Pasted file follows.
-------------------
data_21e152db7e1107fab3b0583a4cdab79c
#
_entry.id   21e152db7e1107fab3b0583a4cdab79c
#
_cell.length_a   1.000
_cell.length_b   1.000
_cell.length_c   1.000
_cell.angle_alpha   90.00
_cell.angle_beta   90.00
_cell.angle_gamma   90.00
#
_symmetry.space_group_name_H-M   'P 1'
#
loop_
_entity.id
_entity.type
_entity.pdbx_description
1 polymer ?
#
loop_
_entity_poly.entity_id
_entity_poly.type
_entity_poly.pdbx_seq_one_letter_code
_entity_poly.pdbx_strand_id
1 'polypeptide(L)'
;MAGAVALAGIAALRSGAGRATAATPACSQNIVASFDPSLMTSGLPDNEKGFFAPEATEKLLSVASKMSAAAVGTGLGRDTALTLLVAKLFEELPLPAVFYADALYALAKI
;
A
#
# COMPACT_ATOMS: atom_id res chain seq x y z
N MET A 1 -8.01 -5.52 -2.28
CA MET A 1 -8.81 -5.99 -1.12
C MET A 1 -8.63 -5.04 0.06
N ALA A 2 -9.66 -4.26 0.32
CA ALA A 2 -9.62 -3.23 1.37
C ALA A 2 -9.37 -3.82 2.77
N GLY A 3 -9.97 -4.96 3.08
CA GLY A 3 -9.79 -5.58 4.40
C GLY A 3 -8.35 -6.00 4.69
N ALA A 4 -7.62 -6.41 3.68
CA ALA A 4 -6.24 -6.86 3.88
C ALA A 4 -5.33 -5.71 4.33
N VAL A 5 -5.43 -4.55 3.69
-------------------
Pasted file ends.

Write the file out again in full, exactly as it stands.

data_21e152db7e1107fab3b0583a4cdab79c
#
_entry.id   21e152db7e1107fab3b0583a4cdab79c
#
_cell.length_a   1.000
_cell.length_b   1.000
_cell.length_c   1.000
_cell.angle_alpha   90.00
_cell.angle_beta   90.00
_cell.angle_gamma   90.00
#
_symmetry.space_group_name_H-M   'P 1'
#
loop_
_entity.id
_entity.type
_entity.pdbx_description
1 polymer ?
#
loop_
_entity_poly.entity_id
_entity_poly.type
_entity_poly.pdbx_seq_one_letter_code
_entity_poly.pdbx_strand_id
1 'polypeptide(L)'
;MAGAVALAGIAALRSGAGRATAATPACSQNIVASFDPSLMTSGLPDNEKGFFAPEATEKLLSVASKMSAAAVGTGLGRDTALTLLVAKLFEELPLPAVFYADALYALAKI
;
A
#
# COMPACT_ATOMS: atom_id res chain seq x y z
N MET A 1 -8.01 -5.52 -2.28
CA MET A 1 -8.81 -5.99 -1.12
C MET A 1 -8.63 -5.04 0.06
N ALA A 2 -9.66 -4.26 0.32
CA ALA A 2 -9.62 -3.23 1.37
C ALA A 2 -9.37 -3.82 2.77
N GLY A 3 -9.97 -4.96 3.08
CA GLY A 3 -9.79 -5.58 4.40
C GLY A 3 -8.35 -6.00 4.69
N ALA A 4 -7.62 -6.41 3.68
CA ALA A 4 -6.24 -6.86 3.88
C ALA A 4 -5.33 -5.71 4.33
N VAL A 5 -5.43 -4.55 3.69